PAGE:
Friday 9 January 2015

On his new recording of Britten Suites for Cello for Spektral Records, Olivier Marron brings a depth and consideration to these works on this impressive disc

In July 2004 Olivier Marron won the first prize of the International Johann Sebastian Bach Competition in Leipzig, Germany as well as the audience prize and a special prize for being the youngest finalist.

After the competition he performed in concerts in the old opera house of Frankfurt, and in the Bach Festival Leipzig as well as with the St. Petersburg Philharmonic at the Olympus Music Festival, in St. Petersburg.

Olivier Marron studied with Jean Deplace in Lyon and Jean-Guihen Queyras in Stuttgart and, after his success in Leipzig, went on to win, in 2005, a special Prize for Interpretation of Contemporary Music at the Domnick Competition in Stuttgart.

Marron was invited to play chamber music with Antje Weithaas, Tabea Zimmermann, Antoine Tamestit, Jean-Guihen Queyras, Alexandre Tharaud, Juliette Hurel, Kari Kriikku , Olivier Vivarès, Stefan Wirth, the Arcanto and Vogler Quartets and many others. He has appeared in the Philharmonie in Berlin, Wigmore Hall in London, in the Auditorio Nacional in Madrid, The Tonhalle in Zürich as well as at the Aldeburgh Festival and Bachfest, Leipzig.

With an interest in contemporary music, Marron has worked with composers such as Pierre Boulez, George Benjamin, Gyorgy Kurtag, Heinz Holliger, Helmut Lachenmann, Beat Furrer, Magnus Lindberg und George Benjamin. From 2009 until 2011 he taught at the Staatliche Hochschule für Musik Stuttgart as Assistant to Jean-Guihen Queyras. Olivier Marron has already recorded Franz Schubert’s String Quintet op.193 with the Arcanto Quartett for Harmonia Mundi.

Now from Spektral Records comes his new recording of Benjamin Britten’s Three Suites for Cello.


There are, of course, many recordings of these works ranging from their dedicatee Mstislav Rostropovich to Marron’s own teacher Jean-Guihen Queyras.

However, Olivier Marron rises to the occasion superbly. With the First Suite for Cello, Op.72 (1964) he provides a thoughtfully laid out Canto primo: Sostenuto e largamente with lovely sonorities, showing a very fine technique giving the music space to breathe, revealing an appropriately withdrawn feeling. By contrast the Fuga: Andante moderato has a playful quality though tinged with a rather macabre veil. Marron is fully able to see the overall structure revealing all of Britten’s contrapuntal lines. He brings more fine textures and sonorities to Britten’s strangely spare ideas.

Marron’s long, deeply considered phrases bring a melancholy, deeply troubled spirit to the Lamento: Lento rubato. The Canto secondo: Sostenuto leads seamlessly into the hushed and brief Serenata: Allegretto, pizzicato phrases bringing hints of a warmer Latin flavour, very finely played trailing away beautifully at the end. The Marcia: Alla marcia moderato brings some fine harmonies from Marron as he leads us through this strange section, full of panache yet with moments of whimsy and, eventually, some passion before a lovely coda.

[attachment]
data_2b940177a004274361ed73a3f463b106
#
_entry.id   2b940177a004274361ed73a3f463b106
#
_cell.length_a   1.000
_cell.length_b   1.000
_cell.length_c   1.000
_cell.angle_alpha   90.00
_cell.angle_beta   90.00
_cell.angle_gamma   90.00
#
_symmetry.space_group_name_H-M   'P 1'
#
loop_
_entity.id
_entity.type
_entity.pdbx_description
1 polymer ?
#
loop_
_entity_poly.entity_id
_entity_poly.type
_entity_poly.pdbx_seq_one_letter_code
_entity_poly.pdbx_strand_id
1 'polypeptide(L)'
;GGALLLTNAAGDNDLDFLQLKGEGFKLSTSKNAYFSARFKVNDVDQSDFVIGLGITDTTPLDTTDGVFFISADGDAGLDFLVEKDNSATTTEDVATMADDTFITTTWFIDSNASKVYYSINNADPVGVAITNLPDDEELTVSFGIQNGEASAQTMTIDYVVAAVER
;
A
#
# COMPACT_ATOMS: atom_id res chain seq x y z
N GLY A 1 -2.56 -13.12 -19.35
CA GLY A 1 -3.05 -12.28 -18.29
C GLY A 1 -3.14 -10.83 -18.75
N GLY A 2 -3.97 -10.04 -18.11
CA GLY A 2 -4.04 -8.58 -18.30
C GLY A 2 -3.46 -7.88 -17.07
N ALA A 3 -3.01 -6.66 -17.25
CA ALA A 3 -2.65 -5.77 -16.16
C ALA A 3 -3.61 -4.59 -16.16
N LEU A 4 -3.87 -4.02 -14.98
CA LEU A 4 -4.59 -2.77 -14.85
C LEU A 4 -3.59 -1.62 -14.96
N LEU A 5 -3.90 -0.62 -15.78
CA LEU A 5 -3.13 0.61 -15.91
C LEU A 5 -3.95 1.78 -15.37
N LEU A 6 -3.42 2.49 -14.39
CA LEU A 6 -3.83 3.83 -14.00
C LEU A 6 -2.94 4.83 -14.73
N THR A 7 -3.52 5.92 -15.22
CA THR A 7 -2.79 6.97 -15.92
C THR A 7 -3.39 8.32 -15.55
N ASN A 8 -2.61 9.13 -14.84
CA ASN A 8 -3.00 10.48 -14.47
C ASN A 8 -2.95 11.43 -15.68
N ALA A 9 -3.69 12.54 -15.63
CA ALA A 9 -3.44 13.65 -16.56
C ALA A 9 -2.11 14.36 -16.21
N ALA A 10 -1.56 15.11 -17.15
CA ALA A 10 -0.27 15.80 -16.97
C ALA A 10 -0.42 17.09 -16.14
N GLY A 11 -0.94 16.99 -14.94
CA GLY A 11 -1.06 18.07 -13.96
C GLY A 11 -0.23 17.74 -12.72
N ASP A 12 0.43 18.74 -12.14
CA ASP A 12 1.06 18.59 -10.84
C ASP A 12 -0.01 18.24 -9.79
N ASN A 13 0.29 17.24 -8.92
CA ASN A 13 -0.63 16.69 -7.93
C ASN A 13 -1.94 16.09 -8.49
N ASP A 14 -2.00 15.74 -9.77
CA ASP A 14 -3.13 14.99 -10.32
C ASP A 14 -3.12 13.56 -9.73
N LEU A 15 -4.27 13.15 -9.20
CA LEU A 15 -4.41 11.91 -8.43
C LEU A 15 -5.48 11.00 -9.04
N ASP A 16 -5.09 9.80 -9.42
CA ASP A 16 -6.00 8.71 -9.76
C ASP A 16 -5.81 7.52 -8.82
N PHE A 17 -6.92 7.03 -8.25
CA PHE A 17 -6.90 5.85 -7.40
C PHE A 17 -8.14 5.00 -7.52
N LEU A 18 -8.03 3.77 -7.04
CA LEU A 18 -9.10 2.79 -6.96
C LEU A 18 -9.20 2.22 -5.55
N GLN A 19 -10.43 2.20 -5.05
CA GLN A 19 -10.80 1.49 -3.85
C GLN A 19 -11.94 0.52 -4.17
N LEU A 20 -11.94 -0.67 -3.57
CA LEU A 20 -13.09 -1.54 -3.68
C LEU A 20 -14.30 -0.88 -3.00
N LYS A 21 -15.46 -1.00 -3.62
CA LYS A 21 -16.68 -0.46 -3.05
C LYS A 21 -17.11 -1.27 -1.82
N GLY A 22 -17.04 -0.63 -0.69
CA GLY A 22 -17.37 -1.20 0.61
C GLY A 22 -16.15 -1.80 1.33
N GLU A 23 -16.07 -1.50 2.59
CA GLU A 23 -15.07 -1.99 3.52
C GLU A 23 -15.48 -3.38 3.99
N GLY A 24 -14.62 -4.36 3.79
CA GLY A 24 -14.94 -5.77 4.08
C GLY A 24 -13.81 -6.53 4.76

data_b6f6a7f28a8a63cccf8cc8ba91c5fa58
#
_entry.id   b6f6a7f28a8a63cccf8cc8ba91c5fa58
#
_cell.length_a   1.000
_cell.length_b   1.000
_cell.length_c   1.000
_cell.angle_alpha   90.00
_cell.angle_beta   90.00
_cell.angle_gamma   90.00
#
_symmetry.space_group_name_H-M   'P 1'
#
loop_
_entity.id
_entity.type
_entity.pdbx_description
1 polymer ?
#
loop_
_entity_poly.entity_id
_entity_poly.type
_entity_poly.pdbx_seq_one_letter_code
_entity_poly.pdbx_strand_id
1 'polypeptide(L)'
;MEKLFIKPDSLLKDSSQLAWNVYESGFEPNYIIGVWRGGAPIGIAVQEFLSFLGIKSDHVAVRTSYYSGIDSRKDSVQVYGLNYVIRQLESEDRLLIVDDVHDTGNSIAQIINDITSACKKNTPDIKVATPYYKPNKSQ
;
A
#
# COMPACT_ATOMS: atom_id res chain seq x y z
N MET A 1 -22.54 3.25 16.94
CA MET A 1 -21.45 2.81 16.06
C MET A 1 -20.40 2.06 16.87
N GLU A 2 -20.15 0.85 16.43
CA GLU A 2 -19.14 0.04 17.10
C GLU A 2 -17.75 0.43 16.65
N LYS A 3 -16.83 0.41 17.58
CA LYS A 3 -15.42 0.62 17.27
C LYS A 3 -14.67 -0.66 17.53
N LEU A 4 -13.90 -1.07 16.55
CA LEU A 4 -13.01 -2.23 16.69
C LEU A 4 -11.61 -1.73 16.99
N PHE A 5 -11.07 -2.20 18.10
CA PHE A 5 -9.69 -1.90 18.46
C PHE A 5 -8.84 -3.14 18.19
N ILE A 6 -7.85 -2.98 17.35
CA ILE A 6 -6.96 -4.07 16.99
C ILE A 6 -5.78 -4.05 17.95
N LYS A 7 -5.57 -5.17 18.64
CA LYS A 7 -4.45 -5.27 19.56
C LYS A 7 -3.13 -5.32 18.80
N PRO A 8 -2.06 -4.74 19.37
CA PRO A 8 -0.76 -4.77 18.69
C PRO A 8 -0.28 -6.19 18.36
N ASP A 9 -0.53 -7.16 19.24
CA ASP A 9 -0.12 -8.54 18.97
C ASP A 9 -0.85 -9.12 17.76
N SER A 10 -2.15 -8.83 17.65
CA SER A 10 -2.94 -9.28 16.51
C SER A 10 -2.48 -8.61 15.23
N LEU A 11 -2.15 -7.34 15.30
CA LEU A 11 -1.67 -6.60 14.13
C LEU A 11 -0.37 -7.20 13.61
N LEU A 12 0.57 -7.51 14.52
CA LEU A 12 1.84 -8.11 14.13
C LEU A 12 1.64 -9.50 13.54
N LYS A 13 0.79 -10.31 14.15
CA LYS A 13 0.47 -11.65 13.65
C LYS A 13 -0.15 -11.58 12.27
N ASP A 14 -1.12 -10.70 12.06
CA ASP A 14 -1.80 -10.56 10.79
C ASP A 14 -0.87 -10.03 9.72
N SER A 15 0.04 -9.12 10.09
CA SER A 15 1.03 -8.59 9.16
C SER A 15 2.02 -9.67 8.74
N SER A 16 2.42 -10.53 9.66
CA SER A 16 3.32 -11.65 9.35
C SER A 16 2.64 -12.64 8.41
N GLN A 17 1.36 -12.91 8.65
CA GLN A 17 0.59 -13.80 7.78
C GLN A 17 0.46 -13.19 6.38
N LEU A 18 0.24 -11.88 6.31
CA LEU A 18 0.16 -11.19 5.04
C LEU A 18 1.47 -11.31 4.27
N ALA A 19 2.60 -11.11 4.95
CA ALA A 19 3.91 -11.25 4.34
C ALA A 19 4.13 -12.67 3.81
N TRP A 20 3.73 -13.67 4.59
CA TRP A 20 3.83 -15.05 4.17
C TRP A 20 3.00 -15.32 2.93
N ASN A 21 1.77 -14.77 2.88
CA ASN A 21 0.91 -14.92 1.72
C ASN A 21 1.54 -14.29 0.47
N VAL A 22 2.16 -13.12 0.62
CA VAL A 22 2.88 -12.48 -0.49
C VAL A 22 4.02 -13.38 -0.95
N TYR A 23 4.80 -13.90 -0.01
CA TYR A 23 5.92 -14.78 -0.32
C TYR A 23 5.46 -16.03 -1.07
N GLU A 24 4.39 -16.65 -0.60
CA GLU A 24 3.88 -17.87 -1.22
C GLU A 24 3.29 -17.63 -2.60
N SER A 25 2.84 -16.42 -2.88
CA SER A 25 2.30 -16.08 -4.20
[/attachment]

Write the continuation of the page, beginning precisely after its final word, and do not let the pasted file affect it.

Marron brings a mournful quality to the Canto terzo: Sostenuto with rich deep harmonies adding to the depth of this music. Marron slowly leads the music up, full of subtle moments of angst. The Bordone: Moderato quasi recitativo creeps in almost surreptitiously bringing a feeling of intense disquiet before the gently swaying, ghostly hushed passage. The Moto perpetuo e Canto quarto: Presto allows Marron the opportunity to really reveal his virtuoso technique in this fast moving section, brilliantly executed.

The Declamato: Largo of the Second Suite for Cello, Op. 80 (1967) brings a more open emotional state. Here Marron’s tone is really quite lovely before rising in passion but falling to the quiet coda. It is in such sections as the Fuga: Andante that Marron is especially fine as he slowly works out the material, beautifully phrased and considered with some lovely little harmonies.

The Scherzo: Allegro molto brings a terrific forward drive offset by moments of fine detail before the beautifully laid out Andante lento reveals a ghostly theme over soft pizzicato phrases, played with terrific expression. As the theme slowly emerges, full of passion and torment, there is some fine playing before an exquisite coda. Marron’s superb technique is again to the fore in the Ciaccona: Allegro played with great control, fine attention to dynamics and lovely phrasing as well as fine textures and colours.

There seems to be a feeling of resignation in the Introduzione: Lento of theThird Suite for Cello, Op.87 (1971) something which Marron reveals as the theme slowly winds its way forward over pizzicato notes. There are very fine harmonies, beautifully phrased before moving into the Marcia: Allegro with fine bounced rhythms, such light bowing as the music increases in passion. The Canto: Con Moto brings a little calm as Marron produces some richly coloured timbres.

We are led perfectly into the Barcarolla: Lento with its gently rocking theme where Marron provides such subtle control of dynamics. There is a very finely handled Dialogo: Allegretto before a finely wrought Fuga: Andante espressivo that receives a fine breadth and lovely sonorities.

The Recitativo: Fantastico brings some terrific flights of fancy superbly played here with some superb harmonics before the Moto perpetuo: Presto where Marron gives us a real presto in which he nevertheless finds many details, textures or colours. Marron brings a mournful Passacaglia: Lento solenne with moments of intense passion and drama, full of so many emotions before the hushed coda.

Marron has obviously looked deeply at these scores enabling him to bring a depth and consideration to them. This is an impressive disc. I’m sure we’ll be hearing a lot more from this cellist. The sound in my download copy is excellent.

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